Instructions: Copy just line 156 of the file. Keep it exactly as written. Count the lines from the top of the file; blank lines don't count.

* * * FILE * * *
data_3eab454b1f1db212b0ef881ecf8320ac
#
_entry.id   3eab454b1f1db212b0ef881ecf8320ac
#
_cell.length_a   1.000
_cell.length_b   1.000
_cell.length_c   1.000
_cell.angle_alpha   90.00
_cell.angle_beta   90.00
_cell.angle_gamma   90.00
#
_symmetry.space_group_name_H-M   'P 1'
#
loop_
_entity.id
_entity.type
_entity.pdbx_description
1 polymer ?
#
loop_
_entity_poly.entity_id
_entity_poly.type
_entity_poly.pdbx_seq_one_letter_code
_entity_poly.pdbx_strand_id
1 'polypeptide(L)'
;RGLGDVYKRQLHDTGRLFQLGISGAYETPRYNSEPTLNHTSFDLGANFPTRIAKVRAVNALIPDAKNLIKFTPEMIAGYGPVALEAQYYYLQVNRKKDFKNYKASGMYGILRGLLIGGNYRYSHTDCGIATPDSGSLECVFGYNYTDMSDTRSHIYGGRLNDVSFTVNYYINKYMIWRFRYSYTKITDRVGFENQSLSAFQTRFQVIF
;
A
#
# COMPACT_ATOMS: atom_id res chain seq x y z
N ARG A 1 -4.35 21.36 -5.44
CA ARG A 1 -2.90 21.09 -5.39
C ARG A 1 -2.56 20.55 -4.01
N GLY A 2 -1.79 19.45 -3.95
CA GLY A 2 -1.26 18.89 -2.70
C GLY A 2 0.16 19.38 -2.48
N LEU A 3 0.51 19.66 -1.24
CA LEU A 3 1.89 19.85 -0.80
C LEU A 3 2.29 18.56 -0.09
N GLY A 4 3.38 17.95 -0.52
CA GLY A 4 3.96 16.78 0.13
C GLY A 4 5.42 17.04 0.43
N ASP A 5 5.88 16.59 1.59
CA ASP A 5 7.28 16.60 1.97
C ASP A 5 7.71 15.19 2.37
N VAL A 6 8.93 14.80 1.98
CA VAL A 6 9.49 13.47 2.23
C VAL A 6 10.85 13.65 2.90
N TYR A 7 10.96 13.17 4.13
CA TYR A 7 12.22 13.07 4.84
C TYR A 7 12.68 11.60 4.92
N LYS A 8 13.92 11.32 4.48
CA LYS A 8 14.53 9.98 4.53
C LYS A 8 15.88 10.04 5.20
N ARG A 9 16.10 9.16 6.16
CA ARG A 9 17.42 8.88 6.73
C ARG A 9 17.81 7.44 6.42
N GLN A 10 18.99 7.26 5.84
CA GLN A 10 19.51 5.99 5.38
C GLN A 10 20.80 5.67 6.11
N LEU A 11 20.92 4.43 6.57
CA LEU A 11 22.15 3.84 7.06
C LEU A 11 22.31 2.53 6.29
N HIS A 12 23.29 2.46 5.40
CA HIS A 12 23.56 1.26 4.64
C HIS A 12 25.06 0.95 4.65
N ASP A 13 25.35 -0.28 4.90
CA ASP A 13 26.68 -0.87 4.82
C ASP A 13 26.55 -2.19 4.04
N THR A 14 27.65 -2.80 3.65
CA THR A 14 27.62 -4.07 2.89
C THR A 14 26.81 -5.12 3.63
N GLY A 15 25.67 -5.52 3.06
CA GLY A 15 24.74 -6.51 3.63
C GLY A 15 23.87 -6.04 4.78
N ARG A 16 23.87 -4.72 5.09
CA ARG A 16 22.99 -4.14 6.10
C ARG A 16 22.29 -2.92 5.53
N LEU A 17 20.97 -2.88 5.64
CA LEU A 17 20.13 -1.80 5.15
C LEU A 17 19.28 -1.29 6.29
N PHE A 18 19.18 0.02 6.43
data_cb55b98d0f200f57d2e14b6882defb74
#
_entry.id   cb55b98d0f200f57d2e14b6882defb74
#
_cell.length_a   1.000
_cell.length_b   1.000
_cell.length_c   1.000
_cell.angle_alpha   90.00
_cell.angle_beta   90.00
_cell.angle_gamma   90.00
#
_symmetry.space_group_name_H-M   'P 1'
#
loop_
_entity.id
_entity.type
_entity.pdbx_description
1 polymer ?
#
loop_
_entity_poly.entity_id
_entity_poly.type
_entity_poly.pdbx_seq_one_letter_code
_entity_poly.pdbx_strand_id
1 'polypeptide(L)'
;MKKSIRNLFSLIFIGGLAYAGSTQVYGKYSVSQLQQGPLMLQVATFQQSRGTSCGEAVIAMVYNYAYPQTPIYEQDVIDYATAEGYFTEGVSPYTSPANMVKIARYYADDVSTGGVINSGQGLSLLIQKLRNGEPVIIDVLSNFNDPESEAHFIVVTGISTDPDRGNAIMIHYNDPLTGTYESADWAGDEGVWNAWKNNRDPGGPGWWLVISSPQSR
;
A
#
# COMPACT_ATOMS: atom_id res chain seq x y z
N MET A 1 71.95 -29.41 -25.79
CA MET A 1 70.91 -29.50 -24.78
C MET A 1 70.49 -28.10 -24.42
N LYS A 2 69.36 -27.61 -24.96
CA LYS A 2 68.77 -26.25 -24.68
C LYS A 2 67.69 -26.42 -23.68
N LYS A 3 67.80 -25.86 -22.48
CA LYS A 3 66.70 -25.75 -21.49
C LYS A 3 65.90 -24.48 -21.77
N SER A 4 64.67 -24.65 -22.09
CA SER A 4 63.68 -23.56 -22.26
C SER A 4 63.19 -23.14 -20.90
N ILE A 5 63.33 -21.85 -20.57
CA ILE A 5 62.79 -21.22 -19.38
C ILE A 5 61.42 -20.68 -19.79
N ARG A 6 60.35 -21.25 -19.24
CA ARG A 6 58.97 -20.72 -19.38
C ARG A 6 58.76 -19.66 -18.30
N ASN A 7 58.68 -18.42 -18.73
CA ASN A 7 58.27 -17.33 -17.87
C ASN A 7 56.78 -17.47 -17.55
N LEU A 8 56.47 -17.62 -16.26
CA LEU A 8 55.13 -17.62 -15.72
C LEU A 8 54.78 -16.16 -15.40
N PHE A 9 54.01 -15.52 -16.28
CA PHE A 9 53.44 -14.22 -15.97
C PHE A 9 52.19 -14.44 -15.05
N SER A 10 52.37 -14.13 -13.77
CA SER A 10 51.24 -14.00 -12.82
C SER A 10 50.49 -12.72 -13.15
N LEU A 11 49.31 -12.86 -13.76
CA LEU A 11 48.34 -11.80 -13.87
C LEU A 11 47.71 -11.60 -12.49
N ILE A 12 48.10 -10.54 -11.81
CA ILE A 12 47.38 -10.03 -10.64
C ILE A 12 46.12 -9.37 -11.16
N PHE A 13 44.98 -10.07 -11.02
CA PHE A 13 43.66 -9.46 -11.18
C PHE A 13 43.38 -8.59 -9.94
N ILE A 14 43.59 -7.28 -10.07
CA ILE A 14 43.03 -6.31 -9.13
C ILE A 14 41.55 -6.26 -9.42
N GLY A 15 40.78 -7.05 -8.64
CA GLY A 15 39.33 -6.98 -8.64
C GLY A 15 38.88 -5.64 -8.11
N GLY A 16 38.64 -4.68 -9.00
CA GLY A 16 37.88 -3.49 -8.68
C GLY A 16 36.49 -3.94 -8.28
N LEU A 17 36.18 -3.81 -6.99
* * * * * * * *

CA GLY A 15 39.33 -6.98 -8.64